• Samuel at Gilgal

    This year I will be sharing brief excerpts from the articles, sermons, and books I am currently reading. My posts will not follow a regular schedule but will be published as I find well-written thoughts that should be of interest to maturing Christian readers. Whenever possible, I encourage you to go to the source and read the complete work of the author.

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The Family: In Worship And Prayer

In the words of J.H. Merle D’Aubigne:

But some will perhaps say, “At what time ought we thus to think of God and approach Him together?” I answer, whenever you choose, at the most convenient hour, when you will be least disturbed by your other business. This is generally in the evening; perhaps it were better, on account of the fatigue of the day, that it should be in the morning; and best of all both morning and evening. When you have eaten your morning meal, or even while you are eating it, could you not spend that time which is usually spent either in saying nothing or in talking of trifles, in reading a few words which would raise your thoughts to God, or in hearing them read? I am about to begin the day by the first function of the animal being; but wilt not thou, O my spiritual and immortal soul, do anything or receive anything now? I am about to feed my body with that which God has created; but do thou, O my soul, awake and receive thy food from the Creator! O God! Thou art my portion forever! O God! Thou art my God; early will I seek thee! What a blessing, my brethren, will such a beginning bring down upon the whole day, and what a happy disposition of mind it will give you . . . .

But do you say, “This is so strange a thing?” What, my brethren! Is it not more strange that a family professing to be Christian, professing to have a firm hope for eternity, should advance toward that eternity without giving any sign of that hope, without any preparation, without any conversation, perhaps, alas! Without any thought concerning it? Ah! This is very strange! Do you say, “This is a thing of very little repute or glory, and to which a certain degree of shame is attached?” And who, then, is the greatest: that father who, in former and happier days, was the high priest of God in his own house, and who increased his paternal authority and gave it a divine unction by kneeling down with his children before his Father and the Father of them all; or that worldly man in our days, whose mind is engaged only in vain pursuits, who forgets his eternal destiny and that of his children, and in whose house God is not? O what a shame is this! (Family Worship, 1827)

Secrets of the Heart

God is so infinite in wisdom that all things are naked to His eyes. Nothing stirs in the world except God knows its intent, purpose, and eventual outcome. Thomas Watson (1620-1686) discusses what this means concerning men’s hearts:

And no creature is hidden from his sight, but all are naked and exposed to the eyes of him to whom we must give account. (Hebrews 4:13 ESV)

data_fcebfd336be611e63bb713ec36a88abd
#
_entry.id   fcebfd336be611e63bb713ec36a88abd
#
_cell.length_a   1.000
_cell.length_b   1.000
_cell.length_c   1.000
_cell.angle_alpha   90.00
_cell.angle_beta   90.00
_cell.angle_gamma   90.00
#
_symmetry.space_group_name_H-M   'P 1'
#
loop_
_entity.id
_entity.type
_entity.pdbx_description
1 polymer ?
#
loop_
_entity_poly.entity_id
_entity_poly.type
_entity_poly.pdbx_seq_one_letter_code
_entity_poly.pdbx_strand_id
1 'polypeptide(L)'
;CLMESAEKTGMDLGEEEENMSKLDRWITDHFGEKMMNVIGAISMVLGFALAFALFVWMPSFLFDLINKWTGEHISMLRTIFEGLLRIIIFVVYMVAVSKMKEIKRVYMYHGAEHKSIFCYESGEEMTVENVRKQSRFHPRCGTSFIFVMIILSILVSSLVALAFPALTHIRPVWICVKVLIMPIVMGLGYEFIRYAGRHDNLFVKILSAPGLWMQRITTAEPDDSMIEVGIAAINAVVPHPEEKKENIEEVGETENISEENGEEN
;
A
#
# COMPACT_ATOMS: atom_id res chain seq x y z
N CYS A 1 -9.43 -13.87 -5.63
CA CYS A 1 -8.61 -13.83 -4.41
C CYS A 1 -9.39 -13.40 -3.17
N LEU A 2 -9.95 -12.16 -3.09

If the secrets of our hearts are unveiled and unmasked, walk as in the eye of God. Methinks that of Hagar should be a Christian’s motto, Thou God seest me. And David’s prospect should be ever in our eye, Psalm 16.8. ‘I have set the Lord always before me:’ some set their bags of money always before them, others set the fear of men always before them; but a wise Christian will set God, and judgment, and eternity always before him. If indeed God’s eye were at any time off from us, we might take the more liberty; but if all things be naked, and open to his eye, we cannot sin but in the face of our Judge. Oh then reverence this eye of God. . . .

The eye of God should be ever in our eye; this would be as a counter poison against sin: nor is it enough to prune sin, viz. to cut off the external acts, but kill the root. Crucify complexion sins; let not thy heart sit brooding upon sin. Again, let God’s omniscience deter thee from hiding sin. . . . Men think to walk in the dark, and to carry their sins under a canopy, that no eye shall see them: as those that have bad eyes think that the sky is ever cloudy, whereas the fault is not in the sky, but in their eyes; so when the prince of the world hath blinded men’s eyes, because there is darkness within, they think it is dark abroad too, and now the sky is cloudy, God cannot see: but remember, all things are naked: do not go about to hide sin: confess, confess, it is a work proper for the day. Confession doth that to the soul which the surgeon doth to the body; it opens a spiritual vein, and lets out the bad blood. The only way to make God not see sin, is to see it ourselves, but not with dry eyes; point every sin with a tear. . . .

It is a whetstone to duty. O thou Christian that art much in private, that settest hours apart for God, (a sign he hath set thee apart) thou sheddest many tears in thy closet: the world takes no notice; but remember, God’s eye is upon thee, thy prayers are registered, thy tears are bottled up, ‘and he that sees in secret will reward thee openly.’ How should this add wings to prayer, and oil to the flame of our devotion? (“God’s Anatomy upon Man’s Heart”)

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